USA: It is a strange thing that NBC's sister network, USA, has a bunch of really good, entertaining and all the Peacock has is "Chuck." I love "White Collar"!

Tom Shales: I guess White Collar wouldnt fit with NBC's current slogan "More colorful." Anybody know what the heck that MEANS, by the way??? I think boasting about the number of shows in color is just a wee little bit out-dated by now, wouldn't you, especially with HD the big thing? "More colorful" -- hmmmm. Well as you say, NBC owns USA so maybe they deserve the credit. Apparently NBC boss Jeff Zucker thinks the network's future is as a kind of service-oriented entity, news and information only, with entertainment and scripted shows dying out. And to make his prognosis valid, he's killing them off. With Leno out of the prime-time picture, and at least one "Law & Order" back, things are bound to improve EVEN AT NBC......


Fairbanks, Alaska: This is a weird intersection of entertainment and politics with Mitt Romney on David Letterman's show (the one I'm going to watch) while Sarah Palin is going to be on Jay Leno's show.

If her term as governor held any signs, Palin will quit the interview before it's scheduled to finish. (Guess what Palinites, a joke at her expense doesn't make her any less or more qualified).

Tom Shales: Of course entertainment and politics have been intersecting on TV for a long long time now. It is odd that Dave really seems to hate Sarah Palin (for many nights running, Dave had a feature on "things more fun than reading Sarah Palin's book" and these included getting your head knocked off, stuff like that, illustrated with clips from gory movies). MEanwhile Jay is such a Republican suck-up that he didn't even start doing Bush jokes until Bush was out of office (not really tough Bush jokes anyway). Then again, Dave can hardly be said to be in Mitt's pocket (or in Mitt's mits???) -- or in anybody's for that matter....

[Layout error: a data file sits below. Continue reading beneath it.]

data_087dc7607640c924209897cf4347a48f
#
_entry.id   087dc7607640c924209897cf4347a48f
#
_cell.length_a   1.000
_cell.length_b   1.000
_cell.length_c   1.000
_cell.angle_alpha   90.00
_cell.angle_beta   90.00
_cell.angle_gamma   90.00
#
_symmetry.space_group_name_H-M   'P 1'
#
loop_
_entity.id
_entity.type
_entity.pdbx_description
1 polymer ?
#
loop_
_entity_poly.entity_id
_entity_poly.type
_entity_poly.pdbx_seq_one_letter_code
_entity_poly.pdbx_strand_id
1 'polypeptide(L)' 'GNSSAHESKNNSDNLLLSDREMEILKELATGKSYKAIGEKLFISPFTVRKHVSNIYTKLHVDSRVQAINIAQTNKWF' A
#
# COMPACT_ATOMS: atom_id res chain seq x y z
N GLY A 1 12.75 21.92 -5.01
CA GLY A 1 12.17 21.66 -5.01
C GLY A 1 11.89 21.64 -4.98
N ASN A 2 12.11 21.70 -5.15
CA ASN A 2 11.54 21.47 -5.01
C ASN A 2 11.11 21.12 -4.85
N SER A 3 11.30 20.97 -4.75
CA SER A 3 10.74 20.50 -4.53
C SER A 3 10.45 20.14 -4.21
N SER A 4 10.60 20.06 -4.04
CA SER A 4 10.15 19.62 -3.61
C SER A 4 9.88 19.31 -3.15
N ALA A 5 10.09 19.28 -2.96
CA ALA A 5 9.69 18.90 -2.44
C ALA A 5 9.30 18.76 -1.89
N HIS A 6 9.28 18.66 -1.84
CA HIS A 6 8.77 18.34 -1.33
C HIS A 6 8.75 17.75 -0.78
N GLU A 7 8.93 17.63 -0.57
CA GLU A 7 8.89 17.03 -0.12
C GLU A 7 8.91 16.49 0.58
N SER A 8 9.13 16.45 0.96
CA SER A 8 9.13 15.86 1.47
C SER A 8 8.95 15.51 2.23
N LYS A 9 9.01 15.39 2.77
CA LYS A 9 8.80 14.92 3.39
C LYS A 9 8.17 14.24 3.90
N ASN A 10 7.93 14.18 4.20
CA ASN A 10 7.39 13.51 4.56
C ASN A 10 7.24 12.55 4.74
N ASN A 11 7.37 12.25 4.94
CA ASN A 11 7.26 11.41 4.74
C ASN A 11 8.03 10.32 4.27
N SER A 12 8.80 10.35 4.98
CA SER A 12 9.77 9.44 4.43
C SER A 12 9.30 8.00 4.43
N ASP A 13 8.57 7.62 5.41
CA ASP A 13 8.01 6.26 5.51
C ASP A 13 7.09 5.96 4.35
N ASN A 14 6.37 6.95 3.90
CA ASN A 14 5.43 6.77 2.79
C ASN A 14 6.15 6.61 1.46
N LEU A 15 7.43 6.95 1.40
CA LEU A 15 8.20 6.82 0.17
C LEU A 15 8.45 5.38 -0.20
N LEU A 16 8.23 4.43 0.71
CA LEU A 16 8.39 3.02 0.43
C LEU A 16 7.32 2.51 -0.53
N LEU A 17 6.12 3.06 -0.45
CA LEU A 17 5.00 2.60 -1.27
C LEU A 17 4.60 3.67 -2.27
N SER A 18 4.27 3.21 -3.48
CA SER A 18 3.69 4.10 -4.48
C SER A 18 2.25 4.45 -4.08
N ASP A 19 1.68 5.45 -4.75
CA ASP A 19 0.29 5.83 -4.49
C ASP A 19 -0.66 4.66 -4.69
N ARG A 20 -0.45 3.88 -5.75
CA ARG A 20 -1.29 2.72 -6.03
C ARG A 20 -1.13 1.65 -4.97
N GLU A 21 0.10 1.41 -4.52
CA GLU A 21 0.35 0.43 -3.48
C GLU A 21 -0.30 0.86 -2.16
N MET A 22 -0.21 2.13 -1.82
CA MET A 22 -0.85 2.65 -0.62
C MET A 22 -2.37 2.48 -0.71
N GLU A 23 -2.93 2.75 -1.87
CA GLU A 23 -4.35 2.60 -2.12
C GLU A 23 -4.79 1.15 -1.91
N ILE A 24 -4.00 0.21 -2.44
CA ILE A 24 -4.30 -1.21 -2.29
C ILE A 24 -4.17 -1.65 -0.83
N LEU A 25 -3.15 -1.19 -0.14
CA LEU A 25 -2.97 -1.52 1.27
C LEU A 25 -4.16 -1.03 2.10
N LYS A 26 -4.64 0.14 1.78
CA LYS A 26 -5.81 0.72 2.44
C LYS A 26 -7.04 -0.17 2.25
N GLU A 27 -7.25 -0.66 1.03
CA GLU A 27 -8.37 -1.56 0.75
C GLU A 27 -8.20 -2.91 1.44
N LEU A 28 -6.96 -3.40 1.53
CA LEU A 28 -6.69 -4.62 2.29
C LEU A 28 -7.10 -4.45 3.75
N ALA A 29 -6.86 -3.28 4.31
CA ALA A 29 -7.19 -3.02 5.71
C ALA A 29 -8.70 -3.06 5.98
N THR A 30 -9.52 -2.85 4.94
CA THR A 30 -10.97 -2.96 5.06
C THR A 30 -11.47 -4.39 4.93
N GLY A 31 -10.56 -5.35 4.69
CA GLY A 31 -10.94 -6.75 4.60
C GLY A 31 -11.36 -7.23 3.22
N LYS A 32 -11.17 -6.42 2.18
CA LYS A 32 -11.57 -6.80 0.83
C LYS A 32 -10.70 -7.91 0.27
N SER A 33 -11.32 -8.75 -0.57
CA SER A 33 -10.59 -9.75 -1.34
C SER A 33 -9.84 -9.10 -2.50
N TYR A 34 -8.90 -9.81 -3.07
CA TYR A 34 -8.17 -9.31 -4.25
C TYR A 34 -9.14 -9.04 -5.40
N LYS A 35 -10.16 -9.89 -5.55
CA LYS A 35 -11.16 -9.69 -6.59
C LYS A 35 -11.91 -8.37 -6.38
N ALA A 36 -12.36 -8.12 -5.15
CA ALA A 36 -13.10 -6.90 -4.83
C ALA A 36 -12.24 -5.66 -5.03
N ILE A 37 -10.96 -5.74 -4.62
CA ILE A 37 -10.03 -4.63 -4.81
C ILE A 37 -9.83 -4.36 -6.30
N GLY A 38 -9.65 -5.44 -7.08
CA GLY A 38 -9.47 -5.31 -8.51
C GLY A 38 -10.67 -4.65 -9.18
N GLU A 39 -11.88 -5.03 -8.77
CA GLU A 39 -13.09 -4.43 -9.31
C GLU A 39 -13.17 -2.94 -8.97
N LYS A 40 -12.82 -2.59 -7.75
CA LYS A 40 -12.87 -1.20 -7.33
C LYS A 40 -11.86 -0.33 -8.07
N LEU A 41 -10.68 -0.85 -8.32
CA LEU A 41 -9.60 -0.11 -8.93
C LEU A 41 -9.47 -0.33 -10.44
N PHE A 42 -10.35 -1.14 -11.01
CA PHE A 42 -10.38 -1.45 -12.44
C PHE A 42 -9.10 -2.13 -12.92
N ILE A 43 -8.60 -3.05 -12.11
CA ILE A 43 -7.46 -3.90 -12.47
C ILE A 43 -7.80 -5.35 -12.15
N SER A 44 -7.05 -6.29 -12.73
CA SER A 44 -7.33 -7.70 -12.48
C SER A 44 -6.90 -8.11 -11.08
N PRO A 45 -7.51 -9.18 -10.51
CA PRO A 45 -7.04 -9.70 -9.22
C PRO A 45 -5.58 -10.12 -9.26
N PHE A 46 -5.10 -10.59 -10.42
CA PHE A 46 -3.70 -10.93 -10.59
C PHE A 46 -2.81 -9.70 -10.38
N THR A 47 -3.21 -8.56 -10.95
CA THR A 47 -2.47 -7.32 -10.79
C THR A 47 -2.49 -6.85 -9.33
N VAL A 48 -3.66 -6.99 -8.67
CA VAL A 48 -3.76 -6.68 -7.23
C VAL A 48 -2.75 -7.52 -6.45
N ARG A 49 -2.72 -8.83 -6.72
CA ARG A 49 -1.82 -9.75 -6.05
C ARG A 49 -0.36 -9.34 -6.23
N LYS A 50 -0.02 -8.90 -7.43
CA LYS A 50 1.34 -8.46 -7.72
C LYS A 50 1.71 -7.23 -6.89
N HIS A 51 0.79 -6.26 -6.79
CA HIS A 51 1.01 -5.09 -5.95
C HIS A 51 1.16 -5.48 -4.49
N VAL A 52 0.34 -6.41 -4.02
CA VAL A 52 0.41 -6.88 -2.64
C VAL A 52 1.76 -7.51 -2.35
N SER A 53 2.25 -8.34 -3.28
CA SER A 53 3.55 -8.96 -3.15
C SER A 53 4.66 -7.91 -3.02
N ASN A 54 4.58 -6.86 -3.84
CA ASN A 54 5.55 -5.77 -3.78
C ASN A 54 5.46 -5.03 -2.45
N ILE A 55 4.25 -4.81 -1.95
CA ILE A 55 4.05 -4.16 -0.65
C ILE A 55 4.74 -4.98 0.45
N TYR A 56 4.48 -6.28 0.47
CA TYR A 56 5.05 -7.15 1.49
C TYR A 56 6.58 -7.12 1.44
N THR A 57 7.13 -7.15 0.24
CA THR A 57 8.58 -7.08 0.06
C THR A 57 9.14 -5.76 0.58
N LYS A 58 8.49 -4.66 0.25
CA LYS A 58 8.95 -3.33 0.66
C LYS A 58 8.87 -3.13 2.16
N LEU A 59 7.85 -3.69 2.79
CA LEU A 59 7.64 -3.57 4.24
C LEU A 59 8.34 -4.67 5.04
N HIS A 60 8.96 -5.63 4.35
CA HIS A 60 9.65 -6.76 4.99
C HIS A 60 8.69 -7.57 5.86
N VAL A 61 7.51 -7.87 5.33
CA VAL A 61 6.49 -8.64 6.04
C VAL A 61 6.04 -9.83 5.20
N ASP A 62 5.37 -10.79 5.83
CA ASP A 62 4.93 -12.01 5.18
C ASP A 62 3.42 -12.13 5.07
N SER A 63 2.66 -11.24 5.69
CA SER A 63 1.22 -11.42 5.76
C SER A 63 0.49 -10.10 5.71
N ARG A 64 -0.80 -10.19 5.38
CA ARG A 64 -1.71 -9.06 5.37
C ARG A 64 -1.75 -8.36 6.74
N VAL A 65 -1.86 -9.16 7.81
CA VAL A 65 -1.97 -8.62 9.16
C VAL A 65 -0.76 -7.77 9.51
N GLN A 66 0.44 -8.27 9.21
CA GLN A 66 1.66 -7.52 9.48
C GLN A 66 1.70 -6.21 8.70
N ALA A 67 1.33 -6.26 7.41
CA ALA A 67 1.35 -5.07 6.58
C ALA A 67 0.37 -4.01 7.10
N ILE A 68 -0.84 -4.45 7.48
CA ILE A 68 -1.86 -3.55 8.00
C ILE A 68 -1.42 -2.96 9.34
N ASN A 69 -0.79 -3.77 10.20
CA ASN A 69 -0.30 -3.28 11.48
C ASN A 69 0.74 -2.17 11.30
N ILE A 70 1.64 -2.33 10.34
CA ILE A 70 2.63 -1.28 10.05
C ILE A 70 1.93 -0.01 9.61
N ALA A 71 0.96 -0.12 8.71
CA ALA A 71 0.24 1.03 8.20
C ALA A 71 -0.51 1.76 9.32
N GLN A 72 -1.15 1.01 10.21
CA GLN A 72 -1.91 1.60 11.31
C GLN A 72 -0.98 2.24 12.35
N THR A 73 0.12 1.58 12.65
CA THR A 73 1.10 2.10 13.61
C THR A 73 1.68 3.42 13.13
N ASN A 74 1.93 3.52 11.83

Takoma Park, Md.: What a Jack Benny coincidence! I think that the stations were usually Anaheim, Azusa, and Cuc- (wait for it) amonga. And I finally figured out who the Simpsons clerk character was emulating when I got to see a Jack Benny episode on Sunday with Frank "Yesssssss!" Nelson besting Raymond Burr's Perry Mason in a courtroom scene.

Tom Shales: Ah yes, you got the towns right. I KNEW someone would, as always, come to the rescue. I wish I had prizes to give away. (or keep, come to think of it). That was a great Jack Benny episode -- I saw it somewhere else a few years ago. Which leads me to ask, Who's showing Jack Benny shows now? I get genuinely sad when I think of the generations born and to come who won't know who Jack Benny was....


Washington, D.C.: Um, according to this Leno destroyed Letterman last night. Not sure why that is bad news for Leno.....

Leno crushes Letterman

Tom Shales: According to "this" what? He would be EXPECTED to beat Letterman, honestly. There was a great deal of hoopla surrounding Jay's return, lots of public curiosity, and of course all those promos during the Olympics. (Even Dave may have helped Jay with that already legendary Super Bowl promo starring Dave, Opray and Jay. ). Ratings are relative. And they won't really be very revealing on this situation until things settle down a bit.......


Local news WRC: The old order is changing -- goodbye to Bob Ryan! What is the status of Vance and Gentzler? If the front office suits are trying to save money can we please get rid of Pat Collins?

Tom Shales: I don't really cover the local stuff but do try to keep up. I honestly had no idea that Bob Ryan was so HOT ! Coulda knocked me over with a croissant. I think the whole local scene is pretty dull compared to the wackier characters in this market years ago. I like Jim Vance but he seems so tired of the routine; I feel like he wants very much to retire. Doreen leaves me cold. So much for the temperatures of local news personalities....


St. Paul, Minn.: Hi Tom -- Thanks for taking questions. I was wondering if you have any thoughts on NBC's ridiculous (at least I thought so) decision to cut away from live coverage of the closing ceremony to show an episode of The Marriage Ref, which it hawked ceaselessly throughout the two weeks of the games, then awkwardly return an hour later when most of us were in our beds.

Tom Shales: That was truly stupid. But they were committed and NBC execs would have had some furiously angry big shots on the phone the next day if they'd ditched "Ref" or shown it at, like, 2 a.m. (and even 2 a.m. is too good for it, if you ask me -- not that I saw the WHOLE thing). I agree that promos, when hideously overdone, can make a viewer sick of a show even before it premieres. And couldn't they have done one with Seinfeld BEING funny instead of just laughing like a donkey at Alec Baldwin?


Anonymous: How was your all-time favorite character on "Law and Order"?

I'm tied between Lennie Briscoe and Claire Kincaid.

Tom Shales: I don't know the character names but the choice is

so very very easy and you may have listed him by his

character name: Jerry Orbach, God rest his soul.


Annapolis, Md.: Bob Ryan certainly does not look 67.